Egypt: Mohamed ElBaradei Keeps his Eye on the Ball.
Mohamed ElBaradei is back at it again. He declared Sunday morning on GPS, the CNN weekly program anchored by Fareed Zakaria, that "unless by Friday the military has a specific road map for democracy and a road map for a transitional government, the protests will begin again”. This assertion is a daring leap forward by someone who after establishing himself as a central figure in the Egyptian crisis now tries to be an opposition leader.
That is fundamental for ElBaradei who clearly aims now at a much bigger role than "standing with his people", what he said he came to do when he flew back home soon after the uprising erupted about three weeks ago. It is no longer enough for him to fight the narrative when it doesn't suit his need, he must be proactive, feed story lines in order to create a new dynamic.
CNN did some of that Sunday morning by presenting him as an Egyptian opposition leader, which, with no party affiliation, he is not. Will he join a political party or is he going to create a new one? At 68, and given the monstrosity of the work that would be involved before the election, the first seems more likely unless he decides to run as an independent.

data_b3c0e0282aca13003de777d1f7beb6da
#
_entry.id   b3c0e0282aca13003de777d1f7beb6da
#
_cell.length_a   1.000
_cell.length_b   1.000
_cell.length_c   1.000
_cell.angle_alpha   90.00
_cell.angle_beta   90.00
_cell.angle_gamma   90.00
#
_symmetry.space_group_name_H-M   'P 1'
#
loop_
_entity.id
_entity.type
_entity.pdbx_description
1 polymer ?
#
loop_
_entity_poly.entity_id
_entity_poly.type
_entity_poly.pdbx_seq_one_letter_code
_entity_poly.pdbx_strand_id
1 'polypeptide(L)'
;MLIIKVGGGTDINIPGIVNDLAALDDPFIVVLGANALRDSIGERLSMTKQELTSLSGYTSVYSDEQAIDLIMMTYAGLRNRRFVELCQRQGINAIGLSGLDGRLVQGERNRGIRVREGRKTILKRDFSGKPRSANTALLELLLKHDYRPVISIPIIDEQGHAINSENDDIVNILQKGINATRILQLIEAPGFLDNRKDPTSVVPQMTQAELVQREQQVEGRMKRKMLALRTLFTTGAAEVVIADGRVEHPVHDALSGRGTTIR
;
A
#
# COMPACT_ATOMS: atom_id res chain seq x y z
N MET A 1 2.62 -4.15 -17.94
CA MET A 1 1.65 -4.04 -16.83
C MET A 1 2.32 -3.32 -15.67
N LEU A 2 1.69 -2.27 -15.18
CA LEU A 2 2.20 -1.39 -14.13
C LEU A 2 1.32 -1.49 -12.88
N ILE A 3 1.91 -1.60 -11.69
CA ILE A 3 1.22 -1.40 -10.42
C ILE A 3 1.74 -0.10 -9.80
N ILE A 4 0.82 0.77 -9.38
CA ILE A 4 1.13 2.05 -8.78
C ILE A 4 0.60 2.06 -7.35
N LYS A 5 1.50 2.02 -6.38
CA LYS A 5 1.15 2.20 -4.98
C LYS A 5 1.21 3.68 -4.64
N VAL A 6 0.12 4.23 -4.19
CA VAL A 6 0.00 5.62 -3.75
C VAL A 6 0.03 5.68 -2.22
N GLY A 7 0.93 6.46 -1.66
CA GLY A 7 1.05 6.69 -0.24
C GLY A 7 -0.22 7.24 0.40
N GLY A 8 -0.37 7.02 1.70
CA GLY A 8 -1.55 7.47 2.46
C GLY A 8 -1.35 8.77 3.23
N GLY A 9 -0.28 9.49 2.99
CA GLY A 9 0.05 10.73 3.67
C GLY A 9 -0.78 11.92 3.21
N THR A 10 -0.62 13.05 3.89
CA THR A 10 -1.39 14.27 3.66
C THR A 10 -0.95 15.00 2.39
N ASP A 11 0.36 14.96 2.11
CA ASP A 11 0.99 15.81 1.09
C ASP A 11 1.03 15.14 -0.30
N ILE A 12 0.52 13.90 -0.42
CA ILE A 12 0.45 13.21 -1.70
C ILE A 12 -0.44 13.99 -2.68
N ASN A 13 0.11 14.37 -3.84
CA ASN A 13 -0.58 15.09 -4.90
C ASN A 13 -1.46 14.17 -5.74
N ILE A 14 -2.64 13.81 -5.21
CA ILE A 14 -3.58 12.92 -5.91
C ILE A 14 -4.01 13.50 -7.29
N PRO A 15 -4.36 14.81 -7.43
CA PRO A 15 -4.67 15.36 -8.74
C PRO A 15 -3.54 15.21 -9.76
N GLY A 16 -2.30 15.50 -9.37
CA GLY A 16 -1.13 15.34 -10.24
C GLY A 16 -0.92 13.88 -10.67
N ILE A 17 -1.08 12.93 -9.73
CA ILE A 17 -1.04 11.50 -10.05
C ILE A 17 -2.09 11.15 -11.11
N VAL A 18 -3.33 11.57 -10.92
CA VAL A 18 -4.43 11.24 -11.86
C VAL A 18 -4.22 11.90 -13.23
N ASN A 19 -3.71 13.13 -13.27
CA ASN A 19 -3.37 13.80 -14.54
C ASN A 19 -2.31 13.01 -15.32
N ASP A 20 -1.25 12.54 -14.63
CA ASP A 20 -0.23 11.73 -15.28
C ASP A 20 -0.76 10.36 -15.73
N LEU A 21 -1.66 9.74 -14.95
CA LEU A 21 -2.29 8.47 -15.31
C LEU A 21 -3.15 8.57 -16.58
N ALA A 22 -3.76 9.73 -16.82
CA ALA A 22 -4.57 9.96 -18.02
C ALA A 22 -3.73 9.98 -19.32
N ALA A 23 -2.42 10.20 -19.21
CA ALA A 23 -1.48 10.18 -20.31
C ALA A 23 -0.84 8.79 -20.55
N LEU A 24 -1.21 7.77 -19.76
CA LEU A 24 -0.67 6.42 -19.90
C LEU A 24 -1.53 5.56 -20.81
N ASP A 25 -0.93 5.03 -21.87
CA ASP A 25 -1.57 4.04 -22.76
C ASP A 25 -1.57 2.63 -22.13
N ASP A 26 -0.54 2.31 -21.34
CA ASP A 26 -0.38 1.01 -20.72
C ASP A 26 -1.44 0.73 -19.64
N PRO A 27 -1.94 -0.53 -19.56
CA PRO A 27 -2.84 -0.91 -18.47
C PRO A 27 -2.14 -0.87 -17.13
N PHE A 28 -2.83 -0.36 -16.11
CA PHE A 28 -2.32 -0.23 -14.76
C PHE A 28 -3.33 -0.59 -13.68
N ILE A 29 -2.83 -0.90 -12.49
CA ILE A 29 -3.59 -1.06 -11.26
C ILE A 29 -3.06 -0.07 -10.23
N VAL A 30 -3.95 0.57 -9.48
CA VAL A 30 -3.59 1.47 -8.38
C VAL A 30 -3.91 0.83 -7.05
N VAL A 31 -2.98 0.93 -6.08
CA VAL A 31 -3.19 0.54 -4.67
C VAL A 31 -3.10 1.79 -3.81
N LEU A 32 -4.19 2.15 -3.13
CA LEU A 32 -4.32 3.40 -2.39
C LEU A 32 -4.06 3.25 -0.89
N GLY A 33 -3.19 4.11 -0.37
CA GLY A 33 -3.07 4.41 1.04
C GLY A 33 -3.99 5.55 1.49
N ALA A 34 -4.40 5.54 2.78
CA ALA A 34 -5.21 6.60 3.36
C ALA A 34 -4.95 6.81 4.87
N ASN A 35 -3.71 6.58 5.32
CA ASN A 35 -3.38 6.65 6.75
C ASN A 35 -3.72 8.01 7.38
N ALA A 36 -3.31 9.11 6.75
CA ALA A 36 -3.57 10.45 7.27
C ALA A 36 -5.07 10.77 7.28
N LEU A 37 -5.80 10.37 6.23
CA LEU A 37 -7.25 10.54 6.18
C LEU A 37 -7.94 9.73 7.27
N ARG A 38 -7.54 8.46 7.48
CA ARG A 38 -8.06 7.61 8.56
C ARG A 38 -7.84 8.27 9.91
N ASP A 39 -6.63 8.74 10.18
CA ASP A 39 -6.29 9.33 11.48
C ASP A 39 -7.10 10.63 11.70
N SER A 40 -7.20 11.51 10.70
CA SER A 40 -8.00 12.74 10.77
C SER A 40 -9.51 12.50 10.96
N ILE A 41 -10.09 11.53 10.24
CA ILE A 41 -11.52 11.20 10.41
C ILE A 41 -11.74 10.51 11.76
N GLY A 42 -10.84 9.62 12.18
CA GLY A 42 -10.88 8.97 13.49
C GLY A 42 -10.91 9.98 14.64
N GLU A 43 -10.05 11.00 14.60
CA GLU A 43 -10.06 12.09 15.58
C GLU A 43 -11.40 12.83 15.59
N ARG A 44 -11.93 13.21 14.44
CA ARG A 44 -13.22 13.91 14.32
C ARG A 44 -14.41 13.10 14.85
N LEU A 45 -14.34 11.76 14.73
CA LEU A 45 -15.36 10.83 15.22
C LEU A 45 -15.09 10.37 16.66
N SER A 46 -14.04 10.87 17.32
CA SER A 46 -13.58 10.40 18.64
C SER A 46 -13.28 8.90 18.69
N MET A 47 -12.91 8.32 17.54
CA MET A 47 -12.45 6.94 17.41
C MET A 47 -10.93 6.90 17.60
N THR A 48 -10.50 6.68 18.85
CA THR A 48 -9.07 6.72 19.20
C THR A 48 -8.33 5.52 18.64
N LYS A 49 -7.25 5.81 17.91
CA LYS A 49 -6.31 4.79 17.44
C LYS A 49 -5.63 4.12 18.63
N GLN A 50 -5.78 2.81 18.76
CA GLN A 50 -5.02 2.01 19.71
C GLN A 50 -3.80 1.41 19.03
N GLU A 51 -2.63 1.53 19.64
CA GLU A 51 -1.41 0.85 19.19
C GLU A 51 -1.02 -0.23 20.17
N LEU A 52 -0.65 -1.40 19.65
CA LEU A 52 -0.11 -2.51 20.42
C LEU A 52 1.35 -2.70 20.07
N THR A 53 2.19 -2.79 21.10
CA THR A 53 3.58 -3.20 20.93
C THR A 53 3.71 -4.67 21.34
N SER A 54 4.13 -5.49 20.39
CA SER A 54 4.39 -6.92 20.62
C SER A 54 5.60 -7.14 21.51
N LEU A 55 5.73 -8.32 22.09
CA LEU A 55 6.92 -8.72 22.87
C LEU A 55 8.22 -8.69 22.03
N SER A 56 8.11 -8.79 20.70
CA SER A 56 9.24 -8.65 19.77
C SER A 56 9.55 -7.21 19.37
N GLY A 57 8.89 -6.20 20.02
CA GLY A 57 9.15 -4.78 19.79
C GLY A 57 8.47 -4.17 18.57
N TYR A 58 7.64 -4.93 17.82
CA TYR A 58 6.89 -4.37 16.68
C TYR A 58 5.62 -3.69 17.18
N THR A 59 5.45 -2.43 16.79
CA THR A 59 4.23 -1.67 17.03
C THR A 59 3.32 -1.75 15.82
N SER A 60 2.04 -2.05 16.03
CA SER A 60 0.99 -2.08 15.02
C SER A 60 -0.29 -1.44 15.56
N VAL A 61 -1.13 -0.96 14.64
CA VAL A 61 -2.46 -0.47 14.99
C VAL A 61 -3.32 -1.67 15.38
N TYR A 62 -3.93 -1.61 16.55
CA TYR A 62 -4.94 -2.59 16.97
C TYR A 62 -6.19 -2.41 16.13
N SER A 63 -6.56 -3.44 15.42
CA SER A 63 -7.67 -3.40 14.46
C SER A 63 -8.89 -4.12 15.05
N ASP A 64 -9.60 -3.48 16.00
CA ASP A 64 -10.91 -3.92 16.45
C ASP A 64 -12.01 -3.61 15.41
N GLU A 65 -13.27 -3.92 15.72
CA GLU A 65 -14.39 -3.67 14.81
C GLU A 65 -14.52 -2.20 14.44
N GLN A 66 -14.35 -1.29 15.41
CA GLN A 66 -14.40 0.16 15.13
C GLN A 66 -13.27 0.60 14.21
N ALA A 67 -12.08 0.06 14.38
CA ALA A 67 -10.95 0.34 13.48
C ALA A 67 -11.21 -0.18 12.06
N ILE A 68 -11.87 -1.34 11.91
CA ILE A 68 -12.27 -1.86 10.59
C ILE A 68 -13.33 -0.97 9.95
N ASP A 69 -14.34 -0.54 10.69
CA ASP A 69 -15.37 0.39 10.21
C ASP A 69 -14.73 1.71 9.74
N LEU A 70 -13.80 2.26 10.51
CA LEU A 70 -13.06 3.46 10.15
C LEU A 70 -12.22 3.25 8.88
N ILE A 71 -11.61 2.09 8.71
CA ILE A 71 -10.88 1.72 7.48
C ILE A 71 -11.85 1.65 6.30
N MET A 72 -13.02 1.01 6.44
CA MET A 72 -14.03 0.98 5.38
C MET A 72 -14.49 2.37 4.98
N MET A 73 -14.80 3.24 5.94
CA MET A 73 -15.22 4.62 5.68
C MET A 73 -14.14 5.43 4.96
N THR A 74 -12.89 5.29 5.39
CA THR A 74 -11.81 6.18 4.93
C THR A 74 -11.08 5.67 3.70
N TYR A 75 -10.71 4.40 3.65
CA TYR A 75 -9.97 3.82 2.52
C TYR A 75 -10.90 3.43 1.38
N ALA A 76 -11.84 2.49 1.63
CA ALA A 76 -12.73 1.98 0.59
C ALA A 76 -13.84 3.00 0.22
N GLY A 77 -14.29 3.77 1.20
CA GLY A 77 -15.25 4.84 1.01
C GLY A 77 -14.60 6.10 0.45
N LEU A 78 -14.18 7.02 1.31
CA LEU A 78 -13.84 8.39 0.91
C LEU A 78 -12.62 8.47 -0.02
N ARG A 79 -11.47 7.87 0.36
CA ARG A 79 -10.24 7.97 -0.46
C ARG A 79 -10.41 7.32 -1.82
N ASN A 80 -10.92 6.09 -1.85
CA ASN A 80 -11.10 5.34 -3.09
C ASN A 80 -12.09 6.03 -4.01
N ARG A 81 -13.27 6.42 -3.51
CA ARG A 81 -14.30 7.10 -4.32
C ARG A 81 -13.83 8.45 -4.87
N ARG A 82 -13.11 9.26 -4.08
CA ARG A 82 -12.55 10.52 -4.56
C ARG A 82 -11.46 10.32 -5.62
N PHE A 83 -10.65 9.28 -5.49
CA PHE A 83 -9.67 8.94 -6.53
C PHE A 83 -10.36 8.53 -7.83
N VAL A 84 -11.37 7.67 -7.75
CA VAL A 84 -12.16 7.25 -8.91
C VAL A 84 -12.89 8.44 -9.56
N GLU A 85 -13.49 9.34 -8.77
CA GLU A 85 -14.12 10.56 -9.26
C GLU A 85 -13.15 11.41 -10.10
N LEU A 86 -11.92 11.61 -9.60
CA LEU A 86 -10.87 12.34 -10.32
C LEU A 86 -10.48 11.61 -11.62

It would very much depend on the new constitution that will be drafted, and how soon the Military schedules the next elections. The conventional wisdom is that a rush to new elections may favor the Muslim Brotherhood, reportedly better organized, with a ground infrastructure easily transformable into an effective electoral apparatus.
ElBaradei is on the record advocating the need to give the opposition time to organize. But for him it is less for fear of the Muslim Brotherhood than it is an opportunity to build name recognition, consolidate his standing on the Egyptian political spectrum, and increase his chances should he decide to run for the highest office of the land.